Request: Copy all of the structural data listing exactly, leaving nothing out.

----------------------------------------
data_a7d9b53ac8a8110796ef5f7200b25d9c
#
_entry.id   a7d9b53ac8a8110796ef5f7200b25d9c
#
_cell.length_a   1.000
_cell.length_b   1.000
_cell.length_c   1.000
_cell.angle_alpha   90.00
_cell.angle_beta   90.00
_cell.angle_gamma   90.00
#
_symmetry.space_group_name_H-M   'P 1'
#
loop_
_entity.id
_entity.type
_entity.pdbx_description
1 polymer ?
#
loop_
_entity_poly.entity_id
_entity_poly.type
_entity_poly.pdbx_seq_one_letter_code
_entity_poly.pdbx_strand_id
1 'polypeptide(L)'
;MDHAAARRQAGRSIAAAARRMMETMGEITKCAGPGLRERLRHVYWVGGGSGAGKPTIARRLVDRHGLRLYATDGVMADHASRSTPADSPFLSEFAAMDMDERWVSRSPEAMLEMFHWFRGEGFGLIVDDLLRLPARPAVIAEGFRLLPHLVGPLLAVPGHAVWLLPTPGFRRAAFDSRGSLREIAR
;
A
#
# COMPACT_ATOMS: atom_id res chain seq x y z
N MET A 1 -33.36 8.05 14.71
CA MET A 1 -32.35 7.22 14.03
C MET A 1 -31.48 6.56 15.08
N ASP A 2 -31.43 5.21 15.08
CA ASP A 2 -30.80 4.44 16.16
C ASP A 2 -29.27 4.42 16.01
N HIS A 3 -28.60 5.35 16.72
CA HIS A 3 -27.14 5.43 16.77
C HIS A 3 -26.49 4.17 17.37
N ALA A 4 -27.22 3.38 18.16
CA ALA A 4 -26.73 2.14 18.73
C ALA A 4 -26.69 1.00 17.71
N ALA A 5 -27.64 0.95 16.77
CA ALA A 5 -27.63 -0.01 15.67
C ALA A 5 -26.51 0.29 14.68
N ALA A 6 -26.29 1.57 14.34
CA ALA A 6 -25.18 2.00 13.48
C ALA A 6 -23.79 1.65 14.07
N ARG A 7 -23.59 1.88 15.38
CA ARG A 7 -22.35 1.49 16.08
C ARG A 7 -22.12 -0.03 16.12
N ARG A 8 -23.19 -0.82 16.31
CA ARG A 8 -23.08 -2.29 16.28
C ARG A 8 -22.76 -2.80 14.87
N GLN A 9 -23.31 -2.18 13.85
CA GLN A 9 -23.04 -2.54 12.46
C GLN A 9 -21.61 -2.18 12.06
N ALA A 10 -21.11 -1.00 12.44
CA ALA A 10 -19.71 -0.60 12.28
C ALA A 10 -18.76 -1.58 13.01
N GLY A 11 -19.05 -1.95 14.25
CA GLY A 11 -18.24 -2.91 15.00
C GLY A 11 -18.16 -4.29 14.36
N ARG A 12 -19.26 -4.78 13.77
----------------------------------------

data_a7d9b53ac8a8110796ef5f7200b25d9c
#
_entry.id   a7d9b53ac8a8110796ef5f7200b25d9c
#
_cell.length_a   1.000
_cell.length_b   1.000
_cell.length_c   1.000
_cell.angle_alpha   90.00
_cell.angle_beta   90.00
_cell.angle_gamma   90.00
#
_symmetry.space_group_name_H-M   'P 1'
#
loop_
_entity.id
_entity.type
_entity.pdbx_description
1 polymer ?
#
loop_
_entity_poly.entity_id
_entity_poly.type
_entity_poly.pdbx_seq_one_letter_code
_entity_poly.pdbx_strand_id
1 'polypeptide(L)'
;MDHAAARRQAGRSIAAAARRMMETMGEITKCAGPGLRERLRHVYWVGGGSGAGKPTIARRLVDRHGLRLYATDGVMADHASRSTPADSPFLSEFAAMDMDERWVSRSPEAMLEMFHWFRGEGFGLIVDDLLRLPARPAVIAEGFRLLPHLVGPLLAVPGHAVWLLPTPGFRRAAFDSRGSLREIAR
;
A
#
# COMPACT_ATOMS: atom_id res chain seq x y z
N MET A 1 -33.36 8.05 14.71
CA MET A 1 -32.35 7.22 14.03
C MET A 1 -31.48 6.56 15.08
N ASP A 2 -31.43 5.21 15.08
CA ASP A 2 -30.80 4.44 16.16
C ASP A 2 -29.27 4.42 16.01
N HIS A 3 -28.60 5.35 16.72
CA HIS A 3 -27.14 5.43 16.77
C HIS A 3 -26.49 4.17 17.37
N ALA A 4 -27.22 3.38 18.16
CA ALA A 4 -26.73 2.14 18.73
C ALA A 4 -26.69 1.00 17.71
N ALA A 5 -27.64 0.95 16.77
CA ALA A 5 -27.63 -0.01 15.67
C ALA A 5 -26.51 0.29 14.68
N ALA A 6 -26.29 1.57 14.34
CA ALA A 6 -25.18 2.00 13.48
C ALA A 6 -23.79 1.65 14.07
N ARG A 7 -23.59 1.88 15.38
CA ARG A 7 -22.35 1.49 16.08
C ARG A 7 -22.12 -0.03 16.12
N ARG A 8 -23.19 -0.82 16.31
CA ARG A 8 -23.08 -2.29 16.28
C ARG A 8 -22.76 -2.80 14.87
N GLN A 9 -23.31 -2.18 13.85
CA GLN A 9 -23.04 -2.54 12.46
C GLN A 9 -21.61 -2.18 12.06
N ALA A 10 -21.11 -1.00 12.44
CA ALA A 10 -19.71 -0.60 12.28
C ALA A 10 -18.76 -1.58 13.01
N GLY A 11 -19.05 -1.95 14.25
CA GLY A 11 -18.24 -2.91 15.00
C GLY A 11 -18.16 -4.29 14.36
N ARG A 12 -19.26 -4.78 13.77